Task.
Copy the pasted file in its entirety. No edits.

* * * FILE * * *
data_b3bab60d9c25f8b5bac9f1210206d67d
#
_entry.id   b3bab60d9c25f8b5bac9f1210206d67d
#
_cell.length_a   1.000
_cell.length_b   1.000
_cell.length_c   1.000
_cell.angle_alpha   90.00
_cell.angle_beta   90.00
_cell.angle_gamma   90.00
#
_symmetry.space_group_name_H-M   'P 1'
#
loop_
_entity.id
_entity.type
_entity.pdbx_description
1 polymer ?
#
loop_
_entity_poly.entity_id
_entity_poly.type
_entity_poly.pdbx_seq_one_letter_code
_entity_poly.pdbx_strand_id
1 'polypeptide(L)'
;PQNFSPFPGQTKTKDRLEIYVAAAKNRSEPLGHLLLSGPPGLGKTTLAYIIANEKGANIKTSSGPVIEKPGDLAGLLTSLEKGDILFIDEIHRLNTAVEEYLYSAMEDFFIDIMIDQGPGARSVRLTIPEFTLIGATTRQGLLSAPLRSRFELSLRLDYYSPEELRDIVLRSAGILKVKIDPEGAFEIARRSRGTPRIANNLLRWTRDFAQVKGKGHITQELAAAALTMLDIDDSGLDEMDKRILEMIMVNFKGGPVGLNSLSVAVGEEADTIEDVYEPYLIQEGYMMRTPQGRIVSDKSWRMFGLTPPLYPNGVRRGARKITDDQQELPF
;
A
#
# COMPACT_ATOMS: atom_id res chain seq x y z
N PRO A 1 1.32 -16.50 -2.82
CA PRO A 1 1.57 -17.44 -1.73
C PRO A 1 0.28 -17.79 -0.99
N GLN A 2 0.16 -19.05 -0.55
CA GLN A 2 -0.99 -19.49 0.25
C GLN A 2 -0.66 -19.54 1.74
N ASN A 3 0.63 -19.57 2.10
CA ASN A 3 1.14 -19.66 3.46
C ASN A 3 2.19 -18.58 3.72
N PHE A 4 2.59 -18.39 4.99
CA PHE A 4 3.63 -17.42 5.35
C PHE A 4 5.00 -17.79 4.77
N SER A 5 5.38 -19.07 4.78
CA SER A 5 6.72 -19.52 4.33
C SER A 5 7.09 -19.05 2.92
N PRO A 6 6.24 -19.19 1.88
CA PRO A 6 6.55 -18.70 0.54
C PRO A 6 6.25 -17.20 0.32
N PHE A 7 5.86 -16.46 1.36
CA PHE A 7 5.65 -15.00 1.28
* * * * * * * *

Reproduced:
data_b3bab60d9c25f8b5bac9f1210206d67d
#
_entry.id   b3bab60d9c25f8b5bac9f1210206d67d
#
_cell.length_a   1.000
_cell.length_b   1.000
_cell.length_c   1.000
_cell.angle_alpha   90.00
_cell.angle_beta   90.00
_cell.angle_gamma   90.00
#
_symmetry.space_group_name_H-M   'P 1'
#
loop_
_entity.id
_entity.type
_entity.pdbx_description
1 polymer ?
#
loop_
_entity_poly.entity_id
_entity_poly.type
_entity_poly.pdbx_seq_one_letter_code
_entity_poly.pdbx_strand_id
1 'polypeptide(L)'
;PQNFSPFPGQTKTKDRLEIYVAAAKNRSEPLGHLLLSGPPGLGKTTLAYIIANEKGANIKTSSGPVIEKPGDLAGLLTSLEKGDILFIDEIHRLNTAVEEYLYSAMEDFFIDIMIDQGPGARSVRLTIPEFTLIGATTRQGLLSAPLRSRFELSLRLDYYSPEELRDIVLRSAGILKVKIDPEGAFEIARRSRGTPRIANNLLRWTRDFAQVKGKGHITQELAAAALTMLDIDDSGLDEMDKRILEMIMVNFKGGPVGLNSLSVAVGEEADTIEDVYEPYLIQEGYMMRTPQGRIVSDKSWRMFGLTPPLYPNGVRRGARKITDDQQELPF
;
A
#
# COMPACT_ATOMS: atom_id res chain seq x y z
N PRO A 1 1.32 -16.50 -2.82
CA PRO A 1 1.57 -17.44 -1.73
C PRO A 1 0.28 -17.79 -0.99
N GLN A 2 0.16 -19.05 -0.55
CA GLN A 2 -0.99 -19.49 0.25
C GLN A 2 -0.66 -19.54 1.74
N ASN A 3 0.63 -19.57 2.10
CA ASN A 3 1.14 -19.66 3.46
C ASN A 3 2.19 -18.58 3.72
N PHE A 4 2.59 -18.39 4.99
CA PHE A 4 3.63 -17.42 5.35
C PHE A 4 5.00 -17.79 4.77
N SER A 5 5.38 -19.07 4.78
CA SER A 5 6.72 -19.52 4.33
C SER A 5 7.09 -19.05 2.92
N PRO A 6 6.24 -19.19 1.88
CA PRO A 6 6.55 -18.70 0.54
C PRO A 6 6.25 -17.20 0.32
N PHE A 7 5.86 -16.46 1.36
CA PHE A 7 5.65 -15.00 1.28